SCAD’s animation department has found a champion of a chair in Chris Gallagher, who assumed his new role last summer. Through this column, I invite not only animation students but the entire SCAD community to listen in on my animated chats with Chris.   

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A lively discussion ensues during a recent class session for “Analog,” a course part of SCAD’s “Three-Film Initiative.” Image credit: Emilie Kefalas.

Besides the obvious acronym, it could be argued the “C” in SCAD stands for “collaboration,” because, here, it is valued more than at any other design-focused university I know. That golden word has guided multiple departments in common initiatives to mix creative juices from other disciplines, and it’s certainly been the guiding light of the Collaborative Learning Center.

In the classroom, however, it’s rare that students, particularly animation students, get to experience and exercise that collaboration beyond, say, a CLC. Chris has seen that change through the university’s 3-film initiative, a multi-quarter plan to bring together various majors for unique projects.

I know that sounds nearly identical to a CLC, but instead of creating a final product for a specific company, students enrolled in the animation production course have total creative freedom and do not have to report to anyone besides their professor. And Chris.

The class, according to Chris, is part of SCAD’s “Three-Film Initiative,” the idea and plan to create three films driven by collaboration between each of SCAD’s global campuses. One is a film with production split among multiple campuses, another is a film that combines visual effects and animation. This animation-centric one is the class Chris shows me.

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Students give feedback on “dailies” presented in a unique production-driven animation course. Image credit: Emilie Kefalas.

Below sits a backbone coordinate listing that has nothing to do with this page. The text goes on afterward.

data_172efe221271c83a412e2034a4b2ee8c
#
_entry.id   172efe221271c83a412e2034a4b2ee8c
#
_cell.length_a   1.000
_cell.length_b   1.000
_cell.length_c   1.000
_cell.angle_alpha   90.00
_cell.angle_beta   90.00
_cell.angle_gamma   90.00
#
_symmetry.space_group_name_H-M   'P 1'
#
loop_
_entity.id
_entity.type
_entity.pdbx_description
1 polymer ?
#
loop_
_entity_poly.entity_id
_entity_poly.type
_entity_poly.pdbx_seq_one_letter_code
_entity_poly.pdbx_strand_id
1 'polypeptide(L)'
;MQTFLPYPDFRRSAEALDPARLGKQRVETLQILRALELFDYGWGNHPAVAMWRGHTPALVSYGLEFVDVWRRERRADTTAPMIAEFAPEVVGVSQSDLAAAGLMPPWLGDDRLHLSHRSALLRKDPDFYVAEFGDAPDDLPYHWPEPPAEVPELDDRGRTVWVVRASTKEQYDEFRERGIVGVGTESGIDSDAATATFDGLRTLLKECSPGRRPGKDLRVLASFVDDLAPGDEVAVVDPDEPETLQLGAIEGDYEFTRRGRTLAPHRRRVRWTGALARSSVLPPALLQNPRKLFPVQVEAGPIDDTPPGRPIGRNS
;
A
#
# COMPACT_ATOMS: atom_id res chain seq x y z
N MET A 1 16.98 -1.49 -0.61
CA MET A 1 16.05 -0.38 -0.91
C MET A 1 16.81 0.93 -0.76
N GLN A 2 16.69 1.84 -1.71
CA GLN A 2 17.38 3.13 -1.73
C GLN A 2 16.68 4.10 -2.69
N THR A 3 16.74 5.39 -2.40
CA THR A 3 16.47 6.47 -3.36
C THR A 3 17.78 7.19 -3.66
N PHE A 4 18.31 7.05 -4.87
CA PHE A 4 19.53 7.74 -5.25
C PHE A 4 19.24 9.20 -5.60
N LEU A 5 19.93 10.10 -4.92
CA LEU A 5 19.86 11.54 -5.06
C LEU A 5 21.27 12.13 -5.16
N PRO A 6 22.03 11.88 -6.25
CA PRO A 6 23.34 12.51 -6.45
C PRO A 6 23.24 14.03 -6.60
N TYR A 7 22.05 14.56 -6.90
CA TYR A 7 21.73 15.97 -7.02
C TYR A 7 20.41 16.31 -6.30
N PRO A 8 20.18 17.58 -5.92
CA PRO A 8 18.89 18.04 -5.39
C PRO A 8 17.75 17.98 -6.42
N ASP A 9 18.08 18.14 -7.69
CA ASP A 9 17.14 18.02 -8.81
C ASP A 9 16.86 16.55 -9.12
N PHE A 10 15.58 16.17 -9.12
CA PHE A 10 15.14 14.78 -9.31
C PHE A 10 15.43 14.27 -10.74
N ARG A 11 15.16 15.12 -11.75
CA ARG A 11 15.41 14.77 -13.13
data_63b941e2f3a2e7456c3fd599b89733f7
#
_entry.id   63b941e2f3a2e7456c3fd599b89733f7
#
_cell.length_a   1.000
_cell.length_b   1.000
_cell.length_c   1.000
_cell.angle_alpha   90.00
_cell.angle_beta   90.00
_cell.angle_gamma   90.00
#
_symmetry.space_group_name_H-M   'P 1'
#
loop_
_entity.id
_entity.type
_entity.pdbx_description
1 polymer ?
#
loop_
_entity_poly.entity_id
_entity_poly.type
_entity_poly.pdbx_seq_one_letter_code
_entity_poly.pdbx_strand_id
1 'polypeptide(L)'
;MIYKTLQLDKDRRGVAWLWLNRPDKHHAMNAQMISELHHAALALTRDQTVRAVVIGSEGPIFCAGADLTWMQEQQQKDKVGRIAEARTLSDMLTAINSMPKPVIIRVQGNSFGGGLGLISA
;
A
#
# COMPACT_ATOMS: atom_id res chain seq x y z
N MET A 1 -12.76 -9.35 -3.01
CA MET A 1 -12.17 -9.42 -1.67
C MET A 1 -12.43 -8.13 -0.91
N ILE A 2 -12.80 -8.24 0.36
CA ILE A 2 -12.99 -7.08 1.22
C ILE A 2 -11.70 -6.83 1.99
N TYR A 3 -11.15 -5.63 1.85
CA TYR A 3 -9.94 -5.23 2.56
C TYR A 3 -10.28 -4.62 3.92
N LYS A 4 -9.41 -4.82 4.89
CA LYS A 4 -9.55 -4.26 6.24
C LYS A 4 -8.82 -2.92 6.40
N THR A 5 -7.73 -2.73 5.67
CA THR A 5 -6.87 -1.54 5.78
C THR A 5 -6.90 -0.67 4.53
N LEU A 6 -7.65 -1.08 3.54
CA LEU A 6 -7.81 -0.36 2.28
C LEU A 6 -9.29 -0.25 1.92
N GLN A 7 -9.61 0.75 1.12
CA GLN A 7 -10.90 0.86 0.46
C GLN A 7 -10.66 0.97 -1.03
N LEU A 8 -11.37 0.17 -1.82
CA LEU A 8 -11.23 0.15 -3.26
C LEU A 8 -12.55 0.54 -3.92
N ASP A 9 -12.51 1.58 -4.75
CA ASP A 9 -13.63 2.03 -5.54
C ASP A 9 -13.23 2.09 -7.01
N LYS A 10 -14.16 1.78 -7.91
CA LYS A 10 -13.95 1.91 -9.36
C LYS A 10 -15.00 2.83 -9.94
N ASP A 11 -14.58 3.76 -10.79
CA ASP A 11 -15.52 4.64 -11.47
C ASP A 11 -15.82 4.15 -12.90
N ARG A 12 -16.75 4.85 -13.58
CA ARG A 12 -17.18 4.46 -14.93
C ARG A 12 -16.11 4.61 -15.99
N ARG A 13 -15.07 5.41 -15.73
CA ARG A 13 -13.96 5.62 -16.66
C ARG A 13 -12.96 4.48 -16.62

This particular course is working on a project called “Analog.” The class is made up of 2D, 3D and stop-motion animators as well as illustrators, sound designers and dramatic writers. The film’s original story was written by a SCAD Atlanta student, and students from Savannah’s dramatic writing program rewrote and revised it.  

“We’re running it as a full-blown production class,” Chris said. “It’s not every student fighting amongst themselves. It’s everybody working to push the story forward, which is fun and unique. We actually had a SCAD alumni who now works for Disney come through as our alumni mentor two weeks ago, and he sat in the class and afterward he said he was absolutely blown away. It was the best class he’s ever sat in in his entire life. He wished they had classes like that when he was a student here.”

Chris said the course is based on the core philosophies he learned while at Disney. The idea behind the class is to use it as a “test” to see how he and the department want to change the program’s curriculum to get back to the heart of what animation is and can be.

“We create awesome stories driven by character performance pushed forward through technology,” Chris said. “This class is the first of three classes that we’re doing. This quarter, we’re doing the conceptual and pre-production class. Next quarter I have two professors for the two courses. One is teaching the character performance class and one is teaching the production class.”

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Students explore ideas for their in-progress animated film. Image credit: Emilie Kefalas.

We pop in during a Monday class in a closed-off Montgomery Hall classroom. Somewhere between 16 to 18 students sit at a long table with their attention on a monitor at the front of the room.

A student stands next to the monitor, narrating the action appearing in storyboards onscreen. At this point in their process, the students are creating a short animated film with a script written by dramatic writers, storyboarded by sequential artists, animated by (guess who) animators and that’s not even including the illustrators who contributed concept art to set the mood of the story. The energy in the room is infectious, and I don’t mind observing quietly in the back with Chris.

After the students finish going through their “dailies” (story updates), the professor acknowledges Chris, who enthusiastically provides a few words of feedback. I can’t help but comment to Chris how the course is unlike any other in the animation program mostly due to the fact class time does not consist of students working in their own little worlds at individual computers.

“It’s not one person does everything,” Chris explains. “It’s everyone works on the whole thing to push it forward. Nobody’s saying, ‘This is mine and this is yours.’ It’s ours. We’re working together to make sure our piece is awesome.”

By Emilie Kefalas.